Here are some items of information about carrying [and one about passenger traffic] on the Grand Canal in the late eighteenth and early nineteenth centuries. The news items come from the British Newspaper Archive.
So much increased is the Corn and F[l]our Trade on the Grand Canal, that twenty boats of sixty tons burden each, are now ordered to be immediately built. The tolls for the last week amount to upwards of £600 and we can with pleasure announce to the public that the Grand Canal was never in a higher state of improvement.
Saunders’s News-Letter25 February 1795
We are not told don’t know who ordered the boats. At the time, the Grand Canal’s Barrow Line had reached Athy  and could thus carry from the Barrow valley, but the Shannon Line had not even reached Philipstown [Daingean]. It seems likely therefore that this corn [grain] and flour trade was from the Barrow.
NOTICE is hereby given, that the Court of Directors of the Grand Canal will receive proposals for drawing a passage [ie passenger] boat every day, back and forward, between Philipstown, Edenderry and Lowtown, distance seventeen miles, the same to be divided into two or three stages, as may be agreed upon; — if in two stages, the middle stage will be at Philipstown Road Bridge — if in three stages, one stage will be at Ticknivin, and another at the bridge of Ballybrittain.
Agreements will be entered into for each stage, or for the whole, as may be found most eligible.
Proposals to be sent sealed up to the Company’s Secretary at No 32, Dawson-street, on or before the 25th day of March inst. The contract to commence from the 10th of April next.
By order, Wm Greene, Sec
Grand Canal House, 10th March, 1797
Dublin Evening Post 18 March 1787
Here is some information about early carrying of cattle on the Grand Canal.
We are authorized to say, that in consequence of the acknowledged utility of the newly adopted mode of conveying cattle for Smithfield market by the line of the Canal, the Proprietors of the Farming Repository, who have contracted for the present Cattle Boat, are determined to extend this accommodation very considerably, and have in preparation other boats for this purpose.
The advantage of supplying the Dublin markets by this wholesome way with food, when generally understood, must of course induce, as it deserves, public encouragement — the best mode of doing which, perhaps, is by giving these boats a preference for freighting merchandise from Dublin to different noted places on the line to Tullamore. This would render the boats fully productive to the proprietors, and, of course, encourage and remunerate their necessary exertions.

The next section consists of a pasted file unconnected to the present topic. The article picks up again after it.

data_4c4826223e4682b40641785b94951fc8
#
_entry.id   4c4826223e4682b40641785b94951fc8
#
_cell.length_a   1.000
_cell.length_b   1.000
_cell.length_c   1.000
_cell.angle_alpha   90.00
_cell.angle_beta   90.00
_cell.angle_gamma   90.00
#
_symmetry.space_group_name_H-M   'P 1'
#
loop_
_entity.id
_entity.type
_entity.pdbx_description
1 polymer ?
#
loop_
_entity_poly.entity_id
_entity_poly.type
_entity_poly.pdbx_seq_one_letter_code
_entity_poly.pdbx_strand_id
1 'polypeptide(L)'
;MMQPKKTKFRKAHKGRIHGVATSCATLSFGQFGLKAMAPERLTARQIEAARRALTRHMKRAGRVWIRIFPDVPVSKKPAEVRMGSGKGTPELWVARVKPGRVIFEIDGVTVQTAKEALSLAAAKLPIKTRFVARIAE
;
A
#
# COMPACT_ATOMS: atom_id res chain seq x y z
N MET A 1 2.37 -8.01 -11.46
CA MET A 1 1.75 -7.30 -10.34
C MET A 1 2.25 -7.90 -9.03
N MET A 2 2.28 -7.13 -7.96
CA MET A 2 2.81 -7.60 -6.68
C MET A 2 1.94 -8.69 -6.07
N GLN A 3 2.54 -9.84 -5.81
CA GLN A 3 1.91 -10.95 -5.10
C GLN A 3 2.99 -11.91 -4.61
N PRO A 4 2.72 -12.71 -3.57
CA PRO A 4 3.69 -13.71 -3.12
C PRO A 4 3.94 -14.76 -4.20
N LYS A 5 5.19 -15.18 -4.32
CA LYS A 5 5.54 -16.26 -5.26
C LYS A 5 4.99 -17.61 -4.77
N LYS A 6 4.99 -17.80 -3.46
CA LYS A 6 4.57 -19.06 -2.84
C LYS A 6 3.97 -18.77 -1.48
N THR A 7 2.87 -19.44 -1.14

Saunders’s News-Letter 30 March 1803
The Dublin Farming Repository was [at least in later years] somewhere around St Stephen’s Green; the Smithfield market was on the north side of the Liffey.
I know very little about the Farming Repository and I don’t know whether its proprietors had any more boats built.
Another item from 1803
This is an extract from a report of the half-yearly meeting of the Grand Canal Company held on 29 September 1803. The first para is about the company’s negotiations with the Directors General of Inland Navigation to take over the Middle Shannon, between Portumna and Athlone.
Since our last meeting we have had some further negotiation with the Directors General of Inland Navigation, on the subject of our proposal for making the river Shannon navigable between Lough Derg and Lough Rhee; but as that negotiation is not yet terminated by the final answer from the Directors General, and as it will be necessary to call you together, very shortly, to consider and decide thereon, we deem it unnecessary to trouble you with any further particulars on this subject at present, further than to acquaint you that in pursuance of a promise obtained from the Directors General, that they would reimburse us for any money we might expend in repairing the works on the river Shannon between Bannagher and Killaloe, we have made considerable progress in rebuilding the locks at Clonogue, and deepening the canal at that place, and we entertain no doubt, that by the latter end of the month of November next, we shall have that part of the work completed, which with some temporary improvements we have made in the river Shannon at Bannagher, will open a good navigable communication from the termination of our canal at Shannon harbour to Killaloe; and we are assured that the works now carrying on by the Directors General at the latter place, and on the canal from thence to Limerick, will be completed about the same time; so that we have every reason to expect that by the beginning of December next, a navigable communication will take place between the cities of Dublin and Limerick. It is not easy to calculate the beneficial effects which will arise to the Company on so great an extention of navigation as the completion of the foregoing work will open. Our navigation at present terminates at Tullamore, a distance of no more than 44 Irish miles from Dublin. By the completion of the above works it will be suddenly extended to Limerick and from thence to the whole western coast of this island.